About Beth

Beth, along with her husband, Mike, is co-owner of two Italian Deli/Markets in St. Louis - Viviano’s Festa Italiano. When not creating yummy new menu items for the deli, she’s the pediatric research lab supervisor at Washington University School of Medicine. Read more out about Viviano’s Festa Italiano.

About Irene

Irene loves to think, read and dream about food. She enjoys cooking & eating in general. Although she demures about her talents, Irene has a finely-tuned palate that her friends envy. She bakes on occasion. The rest of the time she's creating memories with her family and friends. . . or she's learning a new needlecraft technique.

About Deborah

Deborah is a wife, mother, grandmother, traveler, bootlegger, and a very poor speller! As Victor Hazan so eloquently puts it, Deborah has chosen Umbria to be the home of her soul. When she can’t be there in body, she spends her free time cooking & reading about Italy. She blogs mostly about food and about trips – past and future – here: Old Shoes New Trip.

About Doug

Doug lives in Eastern Ontario in a farmhouse built in 1903. He is a retired teacher with four adult children, a wife, a son-in-law, two Irish step-grandchildren and one grandson who he is lucky to hang with a lot. He has way too many books. Doug also blogs at To Slow Time Down.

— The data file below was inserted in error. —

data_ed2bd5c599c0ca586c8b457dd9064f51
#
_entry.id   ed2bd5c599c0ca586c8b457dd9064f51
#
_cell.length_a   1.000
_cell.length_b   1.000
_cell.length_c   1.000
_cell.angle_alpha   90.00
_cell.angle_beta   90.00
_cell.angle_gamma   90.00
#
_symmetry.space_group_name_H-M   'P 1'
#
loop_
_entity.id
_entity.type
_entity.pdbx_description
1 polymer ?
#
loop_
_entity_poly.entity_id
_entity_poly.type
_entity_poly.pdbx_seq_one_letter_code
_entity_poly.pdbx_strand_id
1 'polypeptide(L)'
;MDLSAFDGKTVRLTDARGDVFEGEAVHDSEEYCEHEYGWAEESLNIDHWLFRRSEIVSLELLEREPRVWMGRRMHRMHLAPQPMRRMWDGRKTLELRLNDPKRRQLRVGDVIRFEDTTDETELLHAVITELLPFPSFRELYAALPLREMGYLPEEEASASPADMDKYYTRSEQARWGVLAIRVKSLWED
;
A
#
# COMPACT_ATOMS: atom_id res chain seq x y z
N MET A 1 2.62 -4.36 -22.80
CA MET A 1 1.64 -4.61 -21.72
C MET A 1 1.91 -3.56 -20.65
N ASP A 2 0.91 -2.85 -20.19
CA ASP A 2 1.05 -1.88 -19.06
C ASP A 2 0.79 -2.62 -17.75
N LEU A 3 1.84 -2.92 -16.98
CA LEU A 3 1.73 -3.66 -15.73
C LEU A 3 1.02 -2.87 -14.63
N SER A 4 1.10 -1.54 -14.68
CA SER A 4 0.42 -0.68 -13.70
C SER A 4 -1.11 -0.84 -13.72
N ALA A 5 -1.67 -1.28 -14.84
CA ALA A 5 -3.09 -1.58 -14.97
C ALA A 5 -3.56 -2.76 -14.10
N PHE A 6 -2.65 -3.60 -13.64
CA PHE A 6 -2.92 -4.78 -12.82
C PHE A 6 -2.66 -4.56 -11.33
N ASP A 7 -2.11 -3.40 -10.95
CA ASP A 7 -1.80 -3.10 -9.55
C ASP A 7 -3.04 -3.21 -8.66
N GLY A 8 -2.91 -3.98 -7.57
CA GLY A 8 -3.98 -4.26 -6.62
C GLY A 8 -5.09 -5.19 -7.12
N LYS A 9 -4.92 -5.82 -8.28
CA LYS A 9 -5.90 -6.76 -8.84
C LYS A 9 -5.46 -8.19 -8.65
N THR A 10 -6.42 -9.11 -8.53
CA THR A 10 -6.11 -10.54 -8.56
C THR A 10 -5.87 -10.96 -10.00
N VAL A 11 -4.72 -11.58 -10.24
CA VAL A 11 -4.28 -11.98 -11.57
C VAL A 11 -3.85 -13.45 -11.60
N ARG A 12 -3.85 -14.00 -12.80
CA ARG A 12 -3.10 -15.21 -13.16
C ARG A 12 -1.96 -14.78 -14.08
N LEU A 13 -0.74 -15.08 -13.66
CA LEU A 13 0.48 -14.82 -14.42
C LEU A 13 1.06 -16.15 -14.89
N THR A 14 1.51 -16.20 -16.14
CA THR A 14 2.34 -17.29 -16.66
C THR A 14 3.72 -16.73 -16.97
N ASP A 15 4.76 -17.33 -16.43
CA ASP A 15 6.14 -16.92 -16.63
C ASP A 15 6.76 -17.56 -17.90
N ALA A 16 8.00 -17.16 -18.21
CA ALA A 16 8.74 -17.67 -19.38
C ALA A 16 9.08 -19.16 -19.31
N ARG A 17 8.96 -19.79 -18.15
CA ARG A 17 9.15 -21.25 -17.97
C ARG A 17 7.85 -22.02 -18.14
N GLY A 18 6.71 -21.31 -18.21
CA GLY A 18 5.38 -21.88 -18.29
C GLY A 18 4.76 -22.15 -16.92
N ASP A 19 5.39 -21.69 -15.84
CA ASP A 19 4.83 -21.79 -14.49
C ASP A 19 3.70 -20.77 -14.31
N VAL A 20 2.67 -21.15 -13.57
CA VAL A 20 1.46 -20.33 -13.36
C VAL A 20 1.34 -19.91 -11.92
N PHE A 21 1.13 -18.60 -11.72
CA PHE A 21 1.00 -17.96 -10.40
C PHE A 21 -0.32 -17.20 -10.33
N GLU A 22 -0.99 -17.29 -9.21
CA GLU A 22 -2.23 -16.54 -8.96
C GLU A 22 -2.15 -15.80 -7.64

About Cindy

Cindy lives in Eagle River, Alaska where her freezer is always full of salmon, halibut & shrimp. Cindy participates in several regular cooking challenges. You can read more about her cooking and life in the last frontier on her blog, Baked Alaska.

About Sandi

Sandi is a true Southerner, but a traveler & Italian cook at heart. She lives in Alabama and knows more about fried green tomatoes than fricassees. Her family owned the WhistleStop Café for many years. Sandi also blogs at Whistlestop Cafe Cooking.

About Jan

Jan, a serious home cook, has owned “Essentials” since 1992. She is passionate about all things Italian, especially the cuisine & the language. Jan blogs about her travels (next trip Italy May/June of 2010) at: Keep your Feet in the Street.

About Jerry

Jerry is a food obsessed Canadian. He learned to love Italian food as a child while eating the meals prepared by his Napolitano uncle. He learned to cook Italian foods by watching his uncle cook these feasts for the family. This love of Italian food has been honed through serious personal experimentation in eating and cooking. Willing to try most anything once, Jerry isn't so sure about tripe! Jerry also blogs at Jerry's Thoughts, Musings, and Rants!

About Palma

Palma is a Marriage & Family Therapist in Palm Desert, CA. She’s an Italian-American with a passion for cooking, entertaining, & travel to Italy. She’s always planning her next culinary adventure to Italia on her blog, Palmabella's Passions

About Kim

Kim is our permanent sub and the image above gives you a good idea of the look on her face when she realized she was drafted. Kim loves to eat, drink, travel and cook - probably in that order. When she's not here, you can find her organizing and leading food, wine and beer tours in Europe as co-owner and operator of GrapeHops or blogging at What I Really Think.

« Squid and Artichoke Soup | Main | Tomato Sauce with Olive Oil and Chopped Vegetables »

Tomato Sauce with Onion and Butter

Well that was easy.